Win 1 of 2 free trials of fresh meals from The Farmer’s Dog— the leading pet health company helping dogs live long and healthy lives.

Win $200 worth of freshly-cooked, ready-to-eat meals from PetPlate. These customized, pre-portioned, nutrient dense and delicious meals are delivered right to your door!


Win 1 of 4 Dog Bundles! This bundle of premium quality dog-tested toys and all-natural treats and chews provides hours of fun for your best friend.

Win 1 of 5 PureLUXE Elite Nutrition grain-free holistic dog food prize packs. Includes two four-pound bags of food in your choice of formula.


Win 1 of 7 HandsOn Gloves—the massage your dog will beg for! These gloves provide a more thorough shedding, bathing and grooming experience for you and your pup.

Win 1 of 4 Crumps’ Naturals prize packs. Includes treats—Sweet Potato Chews, Beef Tendersticks, Original Plaque Blasters & Mini Trainer ChicSnaps—and new Gutsy dehydrated dog food.

Win 1 of 5 Probiotic Skin Care sets from Skout’s Honor, which includes: Shampoo, Conditioner, 2-in-1 Shampoo + Conditioner, Detangler & Deodorizer. Your pet will never look or feel better!


Win 1 of 5 Barkworthies totally RAWSOME trios! Treat your pup to these treats made with oats, bully flakes and freeze-dried RAW ingredients.

No purchase necessary to enter or win. Beginning June 1, 2018 at 12:01 AM (PST) through August 31, 2018 at 11:59 PM (PST), enter each day at Each week’s giveaway ends at 11:59 PM (PST). Each week, the specified number of winners for that week’s giveaway will win the prize featured in the giveaway calendar (ARV: $200). Odds of winning depend on the number of entries received. Contest is open to legal Canadian and US residents 18 and older as of date of entry. Void in Puerto Rico and where prohibited by law. Giveaway subject to complete official rules available at

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s y a w a e v i G t a Gre

Find Your Perfect Breed match

Is the Shar-Pei or the German Shorthaired Pointer for you? The Shar-Pei


Loyal, independent, calm

he Shar-Pei is one of the most ancient breeds still in existence. This fascinating breed’s unique physical appearance melds seemingly disparate elements into an arresting package: superabundant folds of skin, small triangular ears, a wide hippo’s mouth, a high, curled tail, small eyes, and, like the Chow Chow, a blue or black tongue make this breed one of a kind. Topping it all is the sandpapery coat that gives the breed its name—“shar-pei” means “sand skin,” a reference to the harshness of the coat. The overall look is described by the AKC as “dignified, lordly, scowling, sober, and snobbish.” The Pei is special—and he knows it! He is clever, but not easily swayed. He does not make friends easily—the breed is known for being standoffish and suspicious of both strangers and other dogs—but is a loyal and devoted protector of his family. A warrior lurks in the heart of every Pei. This otherwise calm dog will meet what he sees as a threat with tenacity, making training and socialization paramount.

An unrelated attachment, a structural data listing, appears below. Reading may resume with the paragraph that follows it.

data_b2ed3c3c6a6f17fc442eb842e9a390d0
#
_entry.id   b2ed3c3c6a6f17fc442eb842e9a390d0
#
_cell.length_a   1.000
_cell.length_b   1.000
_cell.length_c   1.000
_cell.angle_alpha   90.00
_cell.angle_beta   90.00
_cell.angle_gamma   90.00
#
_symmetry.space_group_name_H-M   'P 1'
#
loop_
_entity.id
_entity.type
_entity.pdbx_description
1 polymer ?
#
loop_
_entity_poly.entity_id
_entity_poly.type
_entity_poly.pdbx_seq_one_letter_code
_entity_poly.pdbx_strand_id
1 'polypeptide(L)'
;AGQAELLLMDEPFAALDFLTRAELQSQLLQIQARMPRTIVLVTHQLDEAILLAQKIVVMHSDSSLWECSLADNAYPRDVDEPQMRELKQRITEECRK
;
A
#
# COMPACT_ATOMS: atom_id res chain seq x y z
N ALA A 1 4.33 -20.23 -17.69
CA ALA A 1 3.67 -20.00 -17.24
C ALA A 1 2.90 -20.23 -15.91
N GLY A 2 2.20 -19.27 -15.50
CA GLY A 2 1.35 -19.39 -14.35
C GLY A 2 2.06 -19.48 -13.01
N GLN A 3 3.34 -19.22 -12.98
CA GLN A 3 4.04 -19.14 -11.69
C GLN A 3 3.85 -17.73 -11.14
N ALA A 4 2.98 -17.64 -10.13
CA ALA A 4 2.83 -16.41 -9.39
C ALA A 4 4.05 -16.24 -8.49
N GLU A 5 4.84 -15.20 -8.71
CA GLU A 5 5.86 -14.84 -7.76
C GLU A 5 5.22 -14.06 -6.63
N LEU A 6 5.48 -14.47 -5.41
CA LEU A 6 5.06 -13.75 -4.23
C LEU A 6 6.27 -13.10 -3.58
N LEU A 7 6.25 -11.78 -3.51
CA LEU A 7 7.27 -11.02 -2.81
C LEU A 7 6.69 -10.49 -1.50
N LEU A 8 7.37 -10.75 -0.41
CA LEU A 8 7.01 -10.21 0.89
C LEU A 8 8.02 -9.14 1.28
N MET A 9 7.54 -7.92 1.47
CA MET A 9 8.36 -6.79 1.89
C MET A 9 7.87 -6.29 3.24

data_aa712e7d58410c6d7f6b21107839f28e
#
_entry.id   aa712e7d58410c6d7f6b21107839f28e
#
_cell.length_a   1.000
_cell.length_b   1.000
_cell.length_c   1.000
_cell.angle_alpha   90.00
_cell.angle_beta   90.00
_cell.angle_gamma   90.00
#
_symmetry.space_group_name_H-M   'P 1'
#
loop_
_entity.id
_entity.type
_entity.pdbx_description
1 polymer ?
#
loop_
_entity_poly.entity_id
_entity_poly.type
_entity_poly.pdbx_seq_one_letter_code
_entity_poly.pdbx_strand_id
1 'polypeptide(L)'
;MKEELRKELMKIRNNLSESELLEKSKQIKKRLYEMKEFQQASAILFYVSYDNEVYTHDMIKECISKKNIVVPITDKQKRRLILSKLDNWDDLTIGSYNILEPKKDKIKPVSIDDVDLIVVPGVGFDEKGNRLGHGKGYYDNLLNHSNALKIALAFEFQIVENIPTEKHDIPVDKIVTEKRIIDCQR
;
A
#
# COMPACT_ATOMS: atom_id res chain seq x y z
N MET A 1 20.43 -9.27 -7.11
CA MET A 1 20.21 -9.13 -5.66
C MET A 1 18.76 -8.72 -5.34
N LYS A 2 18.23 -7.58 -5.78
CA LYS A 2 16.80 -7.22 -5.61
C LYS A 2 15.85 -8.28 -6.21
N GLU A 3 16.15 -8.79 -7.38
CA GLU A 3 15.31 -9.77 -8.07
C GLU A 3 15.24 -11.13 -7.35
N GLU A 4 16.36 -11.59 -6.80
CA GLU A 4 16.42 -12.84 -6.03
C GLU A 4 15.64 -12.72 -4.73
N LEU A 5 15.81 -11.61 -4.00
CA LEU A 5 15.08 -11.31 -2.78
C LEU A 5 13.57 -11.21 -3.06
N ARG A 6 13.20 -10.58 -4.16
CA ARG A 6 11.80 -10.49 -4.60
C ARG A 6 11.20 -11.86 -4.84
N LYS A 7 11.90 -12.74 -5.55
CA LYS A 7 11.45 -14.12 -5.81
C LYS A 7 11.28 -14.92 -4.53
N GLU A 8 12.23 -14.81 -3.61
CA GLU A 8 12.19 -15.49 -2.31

I'm Loyal! Is the Shar-Pei right for you? Find out more at:

“Shar-Pei are very intelligent, can be stubborn, and are extremely loyal to the family,” says Terry Cole of TnT Shar-Pei Rescue (tntsharpeirescue. com). “As with any dog, it is important to establish yourself and other humans in the family as leaders, and socialize, socialize, socialize!”

The German Shorthaired Pointer

Friendly, smart, and willing to please


ith sleek good looks and an eager-to-please personality, the German Shorthaired Pointer makes #11 in the ACK’s list of most popular breeds for good reason. Friendly, smart, and willing to please, this versatile hound of German origin can do it all. Though originally developed as an all-round hunting dog, the GSP’s adaptability serves him well in modern times. While the breed is not a good choice for a couch-potato owner in a small apartment—boundless energy is a hallmark of the breed—GSPs can fit into a variety of situations as long as they are given sufficient activity for body and brain. Vigorous exercise is a must, but owners who run, hike, bike, or are involved in agility will find the GSP a perfect companion. This medium-sized breed is comparable in height to the Labrador Retriever but of lighter build, weighing in at 45 to 70 pounds. In North America, the tail is usually docked but in many places around the world, docking is now illegal and GSPs are wagging long, natural tails again. The breed’s low-maintenance short coat should be solid liver in colour or a combination of liver and white. A weekly rubdown with a hound glove is all that is required for grooming. With aristocratic good looks and a happy disposition, this trainable and devoted family dog could be your perfect match, provided you, too, like to run off steam with plenty of exercise.